Top 5 most popular Chinese internet entrepreneurs
Information and communication technology (ICT) companies are at the forefront of the Chinese central government's push to encourage mass innovation to counter economic downturn. ICT tycoons top China's rich list and have become icons for young prospective entrepreneurs as their success attracts huge capital flows and talent across the country and even the world.
SCMP staff reporters have examined the market and identified five of the most popular CEOs in the industry. Their inclusion is based on their public exposure, influence on Chinese society and governemnt, and public recognition of their company's role in promoting innovation.
Jack Ma Yun, Alibaba
Alibaba's New York public offering, then the largest in history, briefly made the the 51 year old Ma the richest person in China in 2014 with a fortune of more than US$28.7 billion. On 'Single's Day' on November 11, 2014, the world's largest online shopping festival, Alibaba saw its online sales reach 57.1 billion yuan (US$9.19 billion) by midnight. Also in 2014, articles about Ma were the most read by Chinese mobile users, with more than 407 million people perusing news about the e-commerce mogul.
Robin Li Yanhong, Baidu
Handsome, with a down-to-earth background and inspiring start-up story, the 47 year old Li has always been a favourite among Chinese women and young people. The son of factory workers, Li went to the US to study a doctoral degree in computer science. In 1999, he returned to China to found Baidu with Eric Xu Yong. Since then the company has gone on to become the most popular search engine in China (helped in part by the government blocking Google) and has expanded into other services, software, and hardware.
Pony Ma Huateng, Tencent
Ma founded Tencent in 1998 when was 27 years old. Six years later, he led the company to list on the Hong Kong Stock Exchange. Tencent has since become one of the best performing stocks of the past decade, growing by 12,200 per cent. Revenues in 2014 grew by 31 per cent to 78.93 billion yuan. The company is best known for its messaging apps QQ and WeChat, which between them boast more than 1.3 billion monthly active users.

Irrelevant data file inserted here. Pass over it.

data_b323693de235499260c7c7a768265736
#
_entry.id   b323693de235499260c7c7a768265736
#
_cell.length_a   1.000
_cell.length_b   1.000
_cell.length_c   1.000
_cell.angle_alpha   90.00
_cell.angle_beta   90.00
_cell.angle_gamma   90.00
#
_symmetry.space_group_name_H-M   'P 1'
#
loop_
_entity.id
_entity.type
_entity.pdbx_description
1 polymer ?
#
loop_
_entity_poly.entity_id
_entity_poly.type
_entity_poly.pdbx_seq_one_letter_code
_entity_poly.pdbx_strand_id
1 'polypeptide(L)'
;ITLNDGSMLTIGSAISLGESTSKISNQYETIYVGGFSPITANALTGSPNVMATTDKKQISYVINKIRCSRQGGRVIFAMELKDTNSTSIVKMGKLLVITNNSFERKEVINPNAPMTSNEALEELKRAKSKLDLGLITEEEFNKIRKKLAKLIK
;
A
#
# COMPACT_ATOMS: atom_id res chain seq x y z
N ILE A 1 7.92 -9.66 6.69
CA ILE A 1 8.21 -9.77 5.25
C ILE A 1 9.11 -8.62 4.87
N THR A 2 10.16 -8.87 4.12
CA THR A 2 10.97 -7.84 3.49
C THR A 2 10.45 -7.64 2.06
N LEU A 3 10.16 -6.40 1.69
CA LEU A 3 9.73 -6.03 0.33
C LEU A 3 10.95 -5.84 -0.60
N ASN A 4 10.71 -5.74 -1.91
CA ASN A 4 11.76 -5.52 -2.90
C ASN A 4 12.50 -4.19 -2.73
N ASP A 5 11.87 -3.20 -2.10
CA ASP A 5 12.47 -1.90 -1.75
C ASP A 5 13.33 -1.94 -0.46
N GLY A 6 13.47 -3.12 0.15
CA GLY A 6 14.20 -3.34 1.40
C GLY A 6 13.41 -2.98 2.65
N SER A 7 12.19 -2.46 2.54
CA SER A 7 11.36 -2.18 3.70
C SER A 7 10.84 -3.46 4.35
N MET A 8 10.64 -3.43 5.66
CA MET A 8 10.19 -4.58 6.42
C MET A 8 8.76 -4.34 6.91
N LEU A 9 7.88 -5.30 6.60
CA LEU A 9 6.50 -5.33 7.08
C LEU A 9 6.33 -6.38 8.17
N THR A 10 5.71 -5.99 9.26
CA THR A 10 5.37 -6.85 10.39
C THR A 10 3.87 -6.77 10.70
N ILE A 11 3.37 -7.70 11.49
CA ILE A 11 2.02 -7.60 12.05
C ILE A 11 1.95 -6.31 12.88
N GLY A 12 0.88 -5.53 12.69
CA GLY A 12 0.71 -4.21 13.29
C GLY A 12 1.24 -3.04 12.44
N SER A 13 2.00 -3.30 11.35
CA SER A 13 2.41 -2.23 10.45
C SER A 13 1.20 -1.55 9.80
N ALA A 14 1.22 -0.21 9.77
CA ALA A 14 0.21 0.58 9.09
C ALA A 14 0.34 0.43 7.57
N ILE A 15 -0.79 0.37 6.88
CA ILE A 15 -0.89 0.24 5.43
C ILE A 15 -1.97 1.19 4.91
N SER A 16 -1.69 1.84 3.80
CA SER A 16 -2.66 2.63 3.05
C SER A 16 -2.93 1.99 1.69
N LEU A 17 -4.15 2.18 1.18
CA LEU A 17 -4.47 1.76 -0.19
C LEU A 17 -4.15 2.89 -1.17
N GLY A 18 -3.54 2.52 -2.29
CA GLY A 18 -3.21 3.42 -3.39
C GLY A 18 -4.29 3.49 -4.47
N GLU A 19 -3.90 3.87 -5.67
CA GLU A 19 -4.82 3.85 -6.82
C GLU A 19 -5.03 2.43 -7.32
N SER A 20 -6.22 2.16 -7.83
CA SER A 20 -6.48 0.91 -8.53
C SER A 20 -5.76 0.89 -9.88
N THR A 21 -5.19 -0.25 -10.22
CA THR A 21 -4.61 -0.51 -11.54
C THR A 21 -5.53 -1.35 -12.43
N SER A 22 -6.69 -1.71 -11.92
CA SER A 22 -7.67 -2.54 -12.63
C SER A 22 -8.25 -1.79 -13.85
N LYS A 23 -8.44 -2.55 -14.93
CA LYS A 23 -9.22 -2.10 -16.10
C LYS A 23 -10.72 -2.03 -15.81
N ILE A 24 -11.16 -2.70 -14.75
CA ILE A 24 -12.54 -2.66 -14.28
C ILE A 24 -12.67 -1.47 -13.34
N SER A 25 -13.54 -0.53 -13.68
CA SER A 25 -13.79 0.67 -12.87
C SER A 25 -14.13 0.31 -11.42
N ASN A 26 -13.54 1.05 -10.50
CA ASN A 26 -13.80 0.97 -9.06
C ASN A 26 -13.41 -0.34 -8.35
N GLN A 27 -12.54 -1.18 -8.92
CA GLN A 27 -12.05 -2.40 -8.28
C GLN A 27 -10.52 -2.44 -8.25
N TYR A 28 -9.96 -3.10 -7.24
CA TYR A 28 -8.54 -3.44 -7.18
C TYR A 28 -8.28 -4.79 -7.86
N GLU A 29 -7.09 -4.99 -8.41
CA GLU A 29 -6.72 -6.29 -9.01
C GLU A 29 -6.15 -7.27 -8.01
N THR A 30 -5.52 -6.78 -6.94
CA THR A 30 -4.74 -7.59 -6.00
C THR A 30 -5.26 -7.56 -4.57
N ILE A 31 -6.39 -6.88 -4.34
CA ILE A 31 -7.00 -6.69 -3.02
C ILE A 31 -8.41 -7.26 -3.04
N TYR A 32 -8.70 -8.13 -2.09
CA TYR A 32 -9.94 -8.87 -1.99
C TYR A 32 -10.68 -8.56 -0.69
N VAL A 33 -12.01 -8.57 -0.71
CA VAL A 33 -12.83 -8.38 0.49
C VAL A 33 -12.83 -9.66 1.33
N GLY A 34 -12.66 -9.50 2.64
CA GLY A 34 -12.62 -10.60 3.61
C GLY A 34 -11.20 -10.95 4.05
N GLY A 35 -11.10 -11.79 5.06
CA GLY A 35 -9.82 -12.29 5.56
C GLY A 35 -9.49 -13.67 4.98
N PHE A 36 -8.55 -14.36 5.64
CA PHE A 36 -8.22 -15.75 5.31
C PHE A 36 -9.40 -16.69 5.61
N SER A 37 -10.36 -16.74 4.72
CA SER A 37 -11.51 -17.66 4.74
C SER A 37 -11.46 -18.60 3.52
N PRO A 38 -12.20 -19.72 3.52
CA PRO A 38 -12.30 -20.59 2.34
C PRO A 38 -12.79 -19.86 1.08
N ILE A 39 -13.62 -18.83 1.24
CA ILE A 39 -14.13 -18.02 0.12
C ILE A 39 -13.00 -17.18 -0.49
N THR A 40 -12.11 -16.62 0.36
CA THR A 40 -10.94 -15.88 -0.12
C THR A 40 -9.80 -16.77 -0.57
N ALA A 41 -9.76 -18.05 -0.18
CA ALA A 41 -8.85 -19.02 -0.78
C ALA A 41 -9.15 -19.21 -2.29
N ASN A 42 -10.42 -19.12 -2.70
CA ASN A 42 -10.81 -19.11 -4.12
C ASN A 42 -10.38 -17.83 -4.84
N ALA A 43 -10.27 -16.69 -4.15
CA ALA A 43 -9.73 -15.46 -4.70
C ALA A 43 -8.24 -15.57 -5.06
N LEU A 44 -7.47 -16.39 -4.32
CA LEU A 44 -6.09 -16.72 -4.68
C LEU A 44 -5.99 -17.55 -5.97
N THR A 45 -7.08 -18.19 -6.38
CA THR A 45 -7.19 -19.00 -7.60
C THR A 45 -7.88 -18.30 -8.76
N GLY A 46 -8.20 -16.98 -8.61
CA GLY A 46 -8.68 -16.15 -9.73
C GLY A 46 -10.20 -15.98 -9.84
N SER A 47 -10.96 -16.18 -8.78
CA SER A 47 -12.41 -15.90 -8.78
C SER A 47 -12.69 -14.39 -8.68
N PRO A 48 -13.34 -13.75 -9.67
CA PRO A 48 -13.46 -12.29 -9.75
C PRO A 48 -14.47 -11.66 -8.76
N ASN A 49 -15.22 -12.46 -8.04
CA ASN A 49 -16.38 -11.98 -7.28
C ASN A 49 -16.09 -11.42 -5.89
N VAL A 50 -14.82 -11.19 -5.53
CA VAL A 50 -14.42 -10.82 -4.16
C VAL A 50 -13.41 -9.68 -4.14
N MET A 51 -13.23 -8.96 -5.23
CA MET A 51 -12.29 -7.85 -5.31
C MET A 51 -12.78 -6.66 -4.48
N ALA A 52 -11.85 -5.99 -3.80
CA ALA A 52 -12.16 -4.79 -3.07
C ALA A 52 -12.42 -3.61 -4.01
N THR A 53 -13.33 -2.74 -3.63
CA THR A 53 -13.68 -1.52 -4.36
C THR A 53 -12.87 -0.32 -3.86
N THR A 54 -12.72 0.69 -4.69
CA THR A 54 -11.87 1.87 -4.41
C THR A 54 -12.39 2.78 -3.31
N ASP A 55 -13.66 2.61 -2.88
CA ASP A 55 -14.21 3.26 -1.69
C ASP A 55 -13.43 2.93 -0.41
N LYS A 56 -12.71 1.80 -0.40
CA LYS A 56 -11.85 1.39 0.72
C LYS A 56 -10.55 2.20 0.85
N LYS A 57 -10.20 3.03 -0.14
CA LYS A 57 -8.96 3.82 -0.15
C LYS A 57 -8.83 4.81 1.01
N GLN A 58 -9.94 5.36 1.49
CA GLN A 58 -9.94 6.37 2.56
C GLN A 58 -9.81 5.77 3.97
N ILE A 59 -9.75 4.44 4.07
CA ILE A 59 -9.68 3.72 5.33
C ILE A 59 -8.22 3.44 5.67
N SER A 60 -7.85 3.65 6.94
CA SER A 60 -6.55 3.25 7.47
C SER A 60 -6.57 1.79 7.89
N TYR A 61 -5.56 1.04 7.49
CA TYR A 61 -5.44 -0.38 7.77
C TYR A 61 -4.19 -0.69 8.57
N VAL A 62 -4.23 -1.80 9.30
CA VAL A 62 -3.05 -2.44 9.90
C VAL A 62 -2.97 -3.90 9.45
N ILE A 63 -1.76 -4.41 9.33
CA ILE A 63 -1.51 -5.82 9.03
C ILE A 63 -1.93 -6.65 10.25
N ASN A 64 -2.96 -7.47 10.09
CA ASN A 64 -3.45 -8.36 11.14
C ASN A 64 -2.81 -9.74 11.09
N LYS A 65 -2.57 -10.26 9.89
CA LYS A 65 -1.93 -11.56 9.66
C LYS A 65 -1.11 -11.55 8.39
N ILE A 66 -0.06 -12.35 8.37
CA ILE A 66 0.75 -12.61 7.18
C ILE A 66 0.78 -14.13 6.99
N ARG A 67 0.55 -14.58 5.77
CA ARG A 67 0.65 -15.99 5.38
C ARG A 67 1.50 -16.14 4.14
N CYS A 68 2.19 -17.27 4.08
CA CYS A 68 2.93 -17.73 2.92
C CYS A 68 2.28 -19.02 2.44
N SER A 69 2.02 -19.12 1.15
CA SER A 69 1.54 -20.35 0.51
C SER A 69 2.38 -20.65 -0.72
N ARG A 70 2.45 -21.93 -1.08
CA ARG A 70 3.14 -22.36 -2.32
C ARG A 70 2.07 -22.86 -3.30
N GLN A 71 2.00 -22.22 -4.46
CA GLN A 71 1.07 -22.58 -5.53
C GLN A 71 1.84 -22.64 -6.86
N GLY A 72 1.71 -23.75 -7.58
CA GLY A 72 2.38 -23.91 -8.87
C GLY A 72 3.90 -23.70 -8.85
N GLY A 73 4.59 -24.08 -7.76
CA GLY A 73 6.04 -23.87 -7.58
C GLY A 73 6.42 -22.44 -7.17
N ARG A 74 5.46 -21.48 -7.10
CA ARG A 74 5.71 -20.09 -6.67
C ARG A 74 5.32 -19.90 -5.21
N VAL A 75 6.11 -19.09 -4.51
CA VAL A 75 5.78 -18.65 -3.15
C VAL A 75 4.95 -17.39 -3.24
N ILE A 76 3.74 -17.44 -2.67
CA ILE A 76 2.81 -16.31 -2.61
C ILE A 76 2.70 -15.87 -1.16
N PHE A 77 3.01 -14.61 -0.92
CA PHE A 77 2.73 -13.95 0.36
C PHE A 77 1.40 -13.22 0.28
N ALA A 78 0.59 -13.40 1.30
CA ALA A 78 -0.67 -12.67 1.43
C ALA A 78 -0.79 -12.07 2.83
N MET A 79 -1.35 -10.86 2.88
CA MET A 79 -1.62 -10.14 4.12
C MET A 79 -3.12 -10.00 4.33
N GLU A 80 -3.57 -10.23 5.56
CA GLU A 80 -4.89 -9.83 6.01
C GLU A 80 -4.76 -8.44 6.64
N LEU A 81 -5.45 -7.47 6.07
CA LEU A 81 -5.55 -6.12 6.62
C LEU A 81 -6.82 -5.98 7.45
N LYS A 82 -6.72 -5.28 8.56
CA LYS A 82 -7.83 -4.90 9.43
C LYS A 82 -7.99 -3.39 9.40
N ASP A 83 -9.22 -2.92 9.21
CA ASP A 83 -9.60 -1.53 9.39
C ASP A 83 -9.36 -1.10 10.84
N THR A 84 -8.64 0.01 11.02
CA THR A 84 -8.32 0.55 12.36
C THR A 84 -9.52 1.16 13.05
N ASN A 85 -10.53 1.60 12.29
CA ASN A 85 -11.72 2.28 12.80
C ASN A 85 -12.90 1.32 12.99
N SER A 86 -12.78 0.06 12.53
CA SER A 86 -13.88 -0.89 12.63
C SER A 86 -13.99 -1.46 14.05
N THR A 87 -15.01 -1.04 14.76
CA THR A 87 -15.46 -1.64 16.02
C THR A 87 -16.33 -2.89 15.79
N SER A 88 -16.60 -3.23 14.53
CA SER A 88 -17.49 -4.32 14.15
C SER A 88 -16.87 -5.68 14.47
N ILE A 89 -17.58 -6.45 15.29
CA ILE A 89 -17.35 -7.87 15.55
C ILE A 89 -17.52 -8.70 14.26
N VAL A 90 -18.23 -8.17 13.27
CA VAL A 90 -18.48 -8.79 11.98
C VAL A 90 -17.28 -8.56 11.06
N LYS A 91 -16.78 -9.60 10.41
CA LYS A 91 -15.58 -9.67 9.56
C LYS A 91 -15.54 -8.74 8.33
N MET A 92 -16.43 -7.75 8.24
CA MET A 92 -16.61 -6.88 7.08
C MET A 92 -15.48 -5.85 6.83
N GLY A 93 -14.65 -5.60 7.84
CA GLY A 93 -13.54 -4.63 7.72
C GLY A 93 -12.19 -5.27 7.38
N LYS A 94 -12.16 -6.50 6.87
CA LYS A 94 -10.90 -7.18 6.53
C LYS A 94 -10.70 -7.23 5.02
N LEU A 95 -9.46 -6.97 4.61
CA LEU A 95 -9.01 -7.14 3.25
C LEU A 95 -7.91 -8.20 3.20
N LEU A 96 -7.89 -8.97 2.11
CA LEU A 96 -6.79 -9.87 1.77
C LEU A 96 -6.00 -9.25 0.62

Lei Jun, Xiaomi
Fourty-six year old Lei has defied his critics, who mocked him when he attacked Apple and Steve Jobs in the early days of Xiaomi, to become China's top smartphone maker. Xiaomi has succeeded in capturing a huge slice of the "diaosi" (a self-deprecating term similar to "geek" or "loser" used by young people in China) market, building up a dedicated fanbase similar to that of Apple's. Building on the company's success in its home country, Xiaomi has also expanded to Southeast Asia and India.
Richard Liu Qiangdong, JD
Liu founded Jingdong Century Trading in 1998 with just 12,000 yuan, originally focusing on selling magneto-optical products. He launched his first online retail site in 2004, and founded JD.com later that year. While it has struggled in the past to compete with rival Alibaba's Taobao and Tmall platforms, JD go a much needed boost in March 2014 when Tencent bought a 15 per cent stake in the company for US$214 million. Within months of the deal, JD successfully debuted on the Nasdaq, beating Alibaba to IPO and vaulting Liu into the ranks of China's super-rich with a personal worth of around US$8 billion.